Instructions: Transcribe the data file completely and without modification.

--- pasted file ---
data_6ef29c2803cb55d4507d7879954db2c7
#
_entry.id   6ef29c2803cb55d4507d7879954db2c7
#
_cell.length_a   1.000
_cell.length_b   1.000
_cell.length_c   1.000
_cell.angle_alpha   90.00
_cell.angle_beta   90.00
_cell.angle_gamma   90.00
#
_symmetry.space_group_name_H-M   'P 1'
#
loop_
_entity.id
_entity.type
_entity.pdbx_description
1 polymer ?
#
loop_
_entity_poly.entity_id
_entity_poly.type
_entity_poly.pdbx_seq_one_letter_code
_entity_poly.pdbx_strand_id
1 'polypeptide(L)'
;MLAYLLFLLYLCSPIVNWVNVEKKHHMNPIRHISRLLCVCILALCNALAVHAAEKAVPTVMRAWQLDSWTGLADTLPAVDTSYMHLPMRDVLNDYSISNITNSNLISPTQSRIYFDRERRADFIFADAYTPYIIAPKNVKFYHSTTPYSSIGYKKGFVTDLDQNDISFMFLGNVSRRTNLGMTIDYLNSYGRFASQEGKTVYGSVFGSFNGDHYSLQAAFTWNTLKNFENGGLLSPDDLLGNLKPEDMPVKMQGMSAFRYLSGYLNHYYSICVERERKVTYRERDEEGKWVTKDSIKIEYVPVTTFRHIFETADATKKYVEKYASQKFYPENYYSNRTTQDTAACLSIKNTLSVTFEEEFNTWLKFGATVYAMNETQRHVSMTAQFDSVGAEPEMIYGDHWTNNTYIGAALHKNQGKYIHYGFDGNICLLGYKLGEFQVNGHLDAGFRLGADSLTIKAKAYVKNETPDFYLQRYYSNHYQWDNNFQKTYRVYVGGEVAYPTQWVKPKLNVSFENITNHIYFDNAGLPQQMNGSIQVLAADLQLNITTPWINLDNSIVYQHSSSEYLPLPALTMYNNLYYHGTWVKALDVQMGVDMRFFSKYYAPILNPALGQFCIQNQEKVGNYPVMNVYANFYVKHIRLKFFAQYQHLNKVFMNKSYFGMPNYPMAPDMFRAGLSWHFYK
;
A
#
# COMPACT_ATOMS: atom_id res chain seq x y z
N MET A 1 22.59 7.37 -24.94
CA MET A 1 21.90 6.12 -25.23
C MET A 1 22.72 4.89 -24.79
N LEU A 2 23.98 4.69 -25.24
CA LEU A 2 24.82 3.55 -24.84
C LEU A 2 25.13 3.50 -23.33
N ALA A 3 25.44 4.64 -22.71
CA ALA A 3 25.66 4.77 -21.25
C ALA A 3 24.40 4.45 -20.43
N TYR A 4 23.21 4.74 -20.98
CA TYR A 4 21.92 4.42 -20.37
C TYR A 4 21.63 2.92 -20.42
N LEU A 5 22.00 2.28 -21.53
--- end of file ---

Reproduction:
data_6ef29c2803cb55d4507d7879954db2c7
#
_entry.id   6ef29c2803cb55d4507d7879954db2c7
#
_cell.length_a   1.000
_cell.length_b   1.000
_cell.length_c   1.000
_cell.angle_alpha   90.00
_cell.angle_beta   90.00
_cell.angle_gamma   90.00
#
_symmetry.space_group_name_H-M   'P 1'
#
loop_
_entity.id
_entity.type
_entity.pdbx_description
1 polymer ?
#
loop_
_entity_poly.entity_id
_entity_poly.type
_entity_poly.pdbx_seq_one_letter_code
_entity_poly.pdbx_strand_id
1 'polypeptide(L)'
;MLAYLLFLLYLCSPIVNWVNVEKKHHMNPIRHISRLLCVCILALCNALAVHAAEKAVPTVMRAWQLDSWTGLADTLPAVDTSYMHLPMRDVLNDYSISNITNSNLISPTQSRIYFDRERRADFIFADAYTPYIIAPKNVKFYHSTTPYSSIGYKKGFVTDLDQNDISFMFLGNVSRRTNLGMTIDYLNSYGRFASQEGKTVYGSVFGSFNGDHYSLQAAFTWNTLKNFENGGLLSPDDLLGNLKPEDMPVKMQGMSAFRYLSGYLNHYYSICVERERKVTYRERDEEGKWVTKDSIKIEYVPVTTFRHIFETADATKKYVEKYASQKFYPENYYSNRTTQDTAACLSIKNTLSVTFEEEFNTWLKFGATVYAMNETQRHVSMTAQFDSVGAEPEMIYGDHWTNNTYIGAALHKNQGKYIHYGFDGNICLLGYKLGEFQVNGHLDAGFRLGADSLTIKAKAYVKNETPDFYLQRYYSNHYQWDNNFQKTYRVYVGGEVAYPTQWVKPKLNVSFENITNHIYFDNAGLPQQMNGSIQVLAADLQLNITTPWINLDNSIVYQHSSSEYLPLPALTMYNNLYYHGTWVKALDVQMGVDMRFFSKYYAPILNPALGQFCIQNQEKVGNYPVMNVYANFYVKHIRLKFFAQYQHLNKVFMNKSYFGMPNYPMAPDMFRAGLSWHFYK
;
A
#
# COMPACT_ATOMS: atom_id res chain seq x y z
N MET A 1 22.59 7.37 -24.94
CA MET A 1 21.90 6.12 -25.23
C MET A 1 22.72 4.89 -24.79
N LEU A 2 23.98 4.69 -25.24
CA LEU A 2 24.82 3.55 -24.84
C LEU A 2 25.13 3.50 -23.33
N ALA A 3 25.44 4.64 -22.71
CA ALA A 3 25.66 4.77 -21.25
C ALA A 3 24.40 4.45 -20.43
N TYR A 4 23.21 4.74 -20.98
CA TYR A 4 21.92 4.42 -20.37
C TYR A 4 21.63 2.92 -20.42
N LEU A 5 22.00 2.28 -21.53